Having It Their Way
This morning while reading "Blood, Bones & Butter" by Gabrielle Hamilton, I was unexpectedly transported back to the town of Oggiono along the southern Alps in northern Italy. The author was speaking of a memorable trip to Europe one winter that had many misadventures including: being the coldest winter in 50 years, running low on cash and being very hungry as a result. While making her way east from Paris, she looked in the directory of names and phone numbers she'd been given by friends and family of people they knew across the continent. Despite her ego jabbing at her to go it along and not depend on anyone, she called up a guy living in Athens named Janus, hoping she might stay with him. Despite her worry of being imposing, Hamilton said his warmth towards her and how she was welcomed into his home and friend circle set an important example for her and how she runs her restaurant. Her standard for hospitality now comes from Janus who as she described proceeded to take care of everything rather than burden her with questions about choice. Her memory of how she was cared for left a lasting impact in her now saying, "I forever want to arrive somewhere hungry, thirsty and tired and to be taken care of the way Janus took care of me... I want to be relieved of possibly making poor decisions."
Back in September, I set out from St. Louis to the Milanese airport and then on to Oggiono. From there, it was about an hour ride to the town where we would stay but our driver got turned around multiple times, making our 60 minute trip into one that was well over two hours. We were jet-lagged, car sick and tensions were high. But then when we finally arrived at our bed and breakfast, we met our host, Paolo. The warmth he exuded from the first moment made me feel welcome and at ease. After we took a little while to settle into our guest house, Paolo began setting up an aperitivo ("happy hour") for us. He broke out some prosciutto, cheese, wine, bread, jam and butter. We dug into the comforting foods, which nourished us while we enjoyed great conversation and laughs with our new friend. There was no fuss made over this, it was simply how one was welcomed. The start of this simple welcome lead to us days later having dinner with his friends at a remote restaurant we never would've found high on a hillside.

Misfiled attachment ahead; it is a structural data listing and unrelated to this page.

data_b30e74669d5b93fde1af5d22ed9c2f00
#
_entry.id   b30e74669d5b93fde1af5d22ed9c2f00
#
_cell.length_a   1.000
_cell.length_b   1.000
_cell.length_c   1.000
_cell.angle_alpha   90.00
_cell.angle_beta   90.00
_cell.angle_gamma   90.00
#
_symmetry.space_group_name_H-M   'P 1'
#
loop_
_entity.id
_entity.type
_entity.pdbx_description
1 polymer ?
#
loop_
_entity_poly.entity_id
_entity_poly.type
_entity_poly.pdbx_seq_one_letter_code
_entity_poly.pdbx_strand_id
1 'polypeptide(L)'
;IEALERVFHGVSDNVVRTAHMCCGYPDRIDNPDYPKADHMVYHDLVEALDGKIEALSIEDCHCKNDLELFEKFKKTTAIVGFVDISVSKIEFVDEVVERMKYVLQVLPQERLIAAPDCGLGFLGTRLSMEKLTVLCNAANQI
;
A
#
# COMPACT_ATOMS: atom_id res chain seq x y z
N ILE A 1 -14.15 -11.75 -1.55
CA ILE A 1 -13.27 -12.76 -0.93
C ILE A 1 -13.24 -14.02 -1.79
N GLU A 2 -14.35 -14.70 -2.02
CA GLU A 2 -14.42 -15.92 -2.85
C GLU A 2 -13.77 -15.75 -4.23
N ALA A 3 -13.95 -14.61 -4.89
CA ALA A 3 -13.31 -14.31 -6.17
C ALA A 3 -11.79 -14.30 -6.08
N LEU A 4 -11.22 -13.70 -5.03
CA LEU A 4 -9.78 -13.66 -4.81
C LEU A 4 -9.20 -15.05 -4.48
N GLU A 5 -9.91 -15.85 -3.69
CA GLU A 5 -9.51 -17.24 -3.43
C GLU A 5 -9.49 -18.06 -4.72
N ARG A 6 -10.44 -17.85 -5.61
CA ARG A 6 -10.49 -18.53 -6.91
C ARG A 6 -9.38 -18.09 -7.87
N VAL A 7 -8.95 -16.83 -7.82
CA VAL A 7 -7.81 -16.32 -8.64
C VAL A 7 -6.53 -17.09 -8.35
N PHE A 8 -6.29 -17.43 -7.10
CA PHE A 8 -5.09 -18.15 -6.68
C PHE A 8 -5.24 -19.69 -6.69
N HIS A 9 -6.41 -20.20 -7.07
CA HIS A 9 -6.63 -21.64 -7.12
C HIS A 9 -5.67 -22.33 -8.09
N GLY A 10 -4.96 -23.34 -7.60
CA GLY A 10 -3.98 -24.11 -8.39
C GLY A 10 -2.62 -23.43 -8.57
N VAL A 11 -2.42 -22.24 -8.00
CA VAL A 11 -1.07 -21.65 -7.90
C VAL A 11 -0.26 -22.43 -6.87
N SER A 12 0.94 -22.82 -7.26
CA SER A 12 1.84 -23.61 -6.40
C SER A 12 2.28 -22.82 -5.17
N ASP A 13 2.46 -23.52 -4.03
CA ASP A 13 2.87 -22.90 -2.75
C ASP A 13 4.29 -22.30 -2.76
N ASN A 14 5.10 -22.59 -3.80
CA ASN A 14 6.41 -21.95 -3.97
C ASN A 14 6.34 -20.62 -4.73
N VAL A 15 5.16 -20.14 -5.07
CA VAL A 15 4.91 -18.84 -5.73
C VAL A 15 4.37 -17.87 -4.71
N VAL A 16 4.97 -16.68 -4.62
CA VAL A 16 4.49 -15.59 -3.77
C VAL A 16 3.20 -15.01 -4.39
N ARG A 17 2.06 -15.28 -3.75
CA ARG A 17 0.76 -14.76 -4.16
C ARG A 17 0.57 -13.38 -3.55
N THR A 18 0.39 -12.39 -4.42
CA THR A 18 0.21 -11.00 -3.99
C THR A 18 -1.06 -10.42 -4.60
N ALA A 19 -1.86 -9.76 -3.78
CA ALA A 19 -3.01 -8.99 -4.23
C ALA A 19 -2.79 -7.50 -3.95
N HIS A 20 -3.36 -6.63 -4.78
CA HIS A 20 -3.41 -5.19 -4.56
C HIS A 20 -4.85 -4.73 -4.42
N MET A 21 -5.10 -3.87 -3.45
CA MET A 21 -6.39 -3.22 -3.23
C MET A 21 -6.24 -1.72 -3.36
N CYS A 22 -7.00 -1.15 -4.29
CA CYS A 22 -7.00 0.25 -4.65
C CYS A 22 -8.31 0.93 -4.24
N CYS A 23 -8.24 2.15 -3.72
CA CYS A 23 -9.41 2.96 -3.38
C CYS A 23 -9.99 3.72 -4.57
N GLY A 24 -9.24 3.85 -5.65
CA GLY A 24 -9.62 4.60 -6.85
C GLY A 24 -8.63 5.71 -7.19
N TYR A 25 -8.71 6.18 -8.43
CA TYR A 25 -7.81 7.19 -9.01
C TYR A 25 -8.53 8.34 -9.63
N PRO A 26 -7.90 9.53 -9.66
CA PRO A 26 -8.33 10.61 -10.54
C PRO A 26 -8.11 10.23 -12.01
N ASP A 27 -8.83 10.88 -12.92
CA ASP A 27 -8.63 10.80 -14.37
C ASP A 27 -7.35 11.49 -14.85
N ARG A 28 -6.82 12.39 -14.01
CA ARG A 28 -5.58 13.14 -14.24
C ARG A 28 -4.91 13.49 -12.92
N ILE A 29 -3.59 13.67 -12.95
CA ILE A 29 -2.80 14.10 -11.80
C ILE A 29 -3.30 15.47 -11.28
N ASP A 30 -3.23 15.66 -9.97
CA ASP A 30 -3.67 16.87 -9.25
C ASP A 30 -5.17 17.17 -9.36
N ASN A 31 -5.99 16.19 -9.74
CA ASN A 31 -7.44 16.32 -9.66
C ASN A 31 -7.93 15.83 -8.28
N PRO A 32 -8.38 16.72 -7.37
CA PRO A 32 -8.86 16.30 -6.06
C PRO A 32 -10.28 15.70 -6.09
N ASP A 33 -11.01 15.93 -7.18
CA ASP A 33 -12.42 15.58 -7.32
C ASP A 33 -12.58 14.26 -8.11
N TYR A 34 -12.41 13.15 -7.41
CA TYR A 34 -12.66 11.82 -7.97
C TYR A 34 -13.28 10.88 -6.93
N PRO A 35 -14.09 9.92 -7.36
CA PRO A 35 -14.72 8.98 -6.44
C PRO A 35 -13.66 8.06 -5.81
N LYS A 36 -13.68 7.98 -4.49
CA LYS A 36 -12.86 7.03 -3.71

Where this takes me when I think about our consumer culture and how I might think or behave at moments is the temptation to over-plan and curate things. Rather than enjoy the simple pleasures of something is the urge "have it your way", exactly the right foods and right wines and music rather than making available what I have and knowing how to quickly entertain with it. By making things easy on myself, I can enjoy the preparation and more confidently navigate it rather than scrambling through it haphazardly, stressing myself out and my guests. Its about doing little things simply and with care.
Go Forth Boldly
"Guests may think they're dining out to feel nourished, but I've always believed that an even more primary need of diners
is to be nurtured", Danny Meyer